Different Parts of Everywhere

#029: So dangerous do you attack a dog or something

TURKEY, 8th – 11th July 2017

Our journey through Turkey continued on a very nice small road in the direction of Sungurlu. Throughout most of the country we had been able to refill our water bottles at frequent springs, but we hadn’t seen any for a while in the barren landscape, and so at the town of Merkez we needed to stop for water. We’d just crossed a bridge and there was a big park on our left with a cafe in it. I went inside and asked the owner if we could get some water from the tap. He was a very cheerful man who not only allowed us to do this, but also immediately offered us glasses of tea. He sat us down at a table in the leafy park and soon brought us out our drinks. It was a welcome break in the shade. But the man, Halil, was not done yet, for he went back inside and then came out with plates of food too. There was bread, cheese, meat, vegetables, watermelon. It was a full breakfast spread, laid out on the table before us. Halil wore a beaming smile. It was all for us. We were once again humbled by the generosity of strangers.

“Chai! Chai!”

Halil was a nice man (obviously) and we did our best to communicate with him despite the language barrier. The conversation soon stuttered due to our poor Turkish, but thankfully he had a smartphone. He used it to show us pictures of his family, and in particular one very entertaining grandson of his. Then we asked one another questions and had a conversation of sorts through the smartphone’s translation device. But the limitations of the technology were soon in evidence when Halil typed a message for me and hit translate, then handed it to me:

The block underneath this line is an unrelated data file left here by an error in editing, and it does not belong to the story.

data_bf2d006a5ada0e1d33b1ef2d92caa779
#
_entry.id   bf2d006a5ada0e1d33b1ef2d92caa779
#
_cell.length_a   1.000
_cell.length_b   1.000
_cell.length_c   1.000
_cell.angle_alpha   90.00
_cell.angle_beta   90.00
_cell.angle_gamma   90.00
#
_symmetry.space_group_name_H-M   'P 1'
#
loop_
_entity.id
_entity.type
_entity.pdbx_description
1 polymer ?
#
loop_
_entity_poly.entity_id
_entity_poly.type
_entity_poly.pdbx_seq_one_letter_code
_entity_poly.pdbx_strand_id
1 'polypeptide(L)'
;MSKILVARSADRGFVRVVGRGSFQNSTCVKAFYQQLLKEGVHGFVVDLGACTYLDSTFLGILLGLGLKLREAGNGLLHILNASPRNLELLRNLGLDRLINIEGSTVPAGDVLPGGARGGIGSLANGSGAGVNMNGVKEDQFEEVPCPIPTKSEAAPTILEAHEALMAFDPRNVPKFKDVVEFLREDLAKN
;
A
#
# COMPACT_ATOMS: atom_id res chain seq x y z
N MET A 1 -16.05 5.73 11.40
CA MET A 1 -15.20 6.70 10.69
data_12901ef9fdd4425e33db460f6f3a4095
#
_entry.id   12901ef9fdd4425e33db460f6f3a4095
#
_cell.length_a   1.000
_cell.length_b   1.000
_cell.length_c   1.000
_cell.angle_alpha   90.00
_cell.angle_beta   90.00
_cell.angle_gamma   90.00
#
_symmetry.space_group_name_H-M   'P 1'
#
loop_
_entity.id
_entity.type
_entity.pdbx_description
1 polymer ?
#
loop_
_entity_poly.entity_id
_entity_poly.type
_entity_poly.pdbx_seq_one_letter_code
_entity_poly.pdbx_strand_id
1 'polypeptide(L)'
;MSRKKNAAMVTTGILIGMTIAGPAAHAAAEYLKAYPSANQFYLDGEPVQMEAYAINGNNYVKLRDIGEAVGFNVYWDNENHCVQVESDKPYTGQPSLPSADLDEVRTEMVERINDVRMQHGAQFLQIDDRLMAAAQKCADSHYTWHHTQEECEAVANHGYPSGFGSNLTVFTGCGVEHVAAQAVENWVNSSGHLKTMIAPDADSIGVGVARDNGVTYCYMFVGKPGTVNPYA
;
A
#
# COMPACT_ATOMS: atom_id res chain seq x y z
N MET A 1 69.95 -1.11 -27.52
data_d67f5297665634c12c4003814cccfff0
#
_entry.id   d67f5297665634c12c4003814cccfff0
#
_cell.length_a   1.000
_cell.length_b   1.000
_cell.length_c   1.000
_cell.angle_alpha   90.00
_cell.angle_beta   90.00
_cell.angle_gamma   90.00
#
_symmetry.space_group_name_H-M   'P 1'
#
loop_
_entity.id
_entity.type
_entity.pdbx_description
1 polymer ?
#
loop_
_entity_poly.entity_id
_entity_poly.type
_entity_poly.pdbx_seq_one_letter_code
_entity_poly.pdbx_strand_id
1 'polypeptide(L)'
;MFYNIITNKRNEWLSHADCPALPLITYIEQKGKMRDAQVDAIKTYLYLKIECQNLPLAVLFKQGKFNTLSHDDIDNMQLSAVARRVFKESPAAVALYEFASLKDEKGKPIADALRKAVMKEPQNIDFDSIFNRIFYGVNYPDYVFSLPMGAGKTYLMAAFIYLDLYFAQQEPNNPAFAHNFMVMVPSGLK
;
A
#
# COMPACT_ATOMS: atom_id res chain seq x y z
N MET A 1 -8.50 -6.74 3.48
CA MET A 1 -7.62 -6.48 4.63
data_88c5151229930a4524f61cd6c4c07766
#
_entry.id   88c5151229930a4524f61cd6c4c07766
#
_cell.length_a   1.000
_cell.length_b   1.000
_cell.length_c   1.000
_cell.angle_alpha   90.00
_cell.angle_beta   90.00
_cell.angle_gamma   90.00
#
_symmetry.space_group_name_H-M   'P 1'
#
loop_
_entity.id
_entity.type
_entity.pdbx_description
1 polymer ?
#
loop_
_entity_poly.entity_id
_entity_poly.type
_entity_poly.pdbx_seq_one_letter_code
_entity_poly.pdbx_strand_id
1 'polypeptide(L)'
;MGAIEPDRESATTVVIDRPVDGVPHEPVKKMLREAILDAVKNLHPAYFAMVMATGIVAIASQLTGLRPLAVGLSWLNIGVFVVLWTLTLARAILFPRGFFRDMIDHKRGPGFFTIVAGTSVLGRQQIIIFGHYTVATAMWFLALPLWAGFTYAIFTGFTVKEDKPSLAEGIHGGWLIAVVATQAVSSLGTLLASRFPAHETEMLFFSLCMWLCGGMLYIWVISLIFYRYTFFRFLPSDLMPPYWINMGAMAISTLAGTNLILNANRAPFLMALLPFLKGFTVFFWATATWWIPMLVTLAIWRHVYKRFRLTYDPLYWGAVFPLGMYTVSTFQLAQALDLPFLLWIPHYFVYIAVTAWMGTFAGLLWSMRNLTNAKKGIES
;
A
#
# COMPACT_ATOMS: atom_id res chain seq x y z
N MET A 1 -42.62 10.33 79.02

I answered that we had never attacked any dogs, and the conversation dwindled. It was time for us to hit the road again, but before we did Halil handed us each a can of cold Red Bull as one last gift. Dea drank hers but I stored mine away in a pannier. I never drank energy drinks, but I thought I’d keep this one for a time when I might really need it. Then it was a final thank-you to the wonderful Halil and we were off cycling again. The road rolled over open yellow hills but unfortunately grew busier and busier the further we went. It was just a narrow two-lane road and there were many trucks on it, so we were almost relieved to finally reach the town of Sungurlu. We navigated through this and were almost at the wide main road we would take north-eastwards when we spotted two touring bikes sitting outside of a supermarket.

The bikes were not heavily loaded and belonged to two young Turkish students, Sinan and Yunus. They were on a slightly different sort of tour from us – a three-day ride from Kirikkale to Samsun, all on the main highway and averaging 120 kilometres per day. But they were nice and they wanted to ride with us for the rest of the day and camp together, so this we did. They were the first touring cyclists we’d seen for some time, and the first we had ridden with since Jacob in Bosnia, although it was difficult to really ride together. They were on light road bikes and it was almost painful to watch them ride so slow to keep to our pace, especially as the fact that we were on the shoulder of a busy highway made it difficult to even talk with them.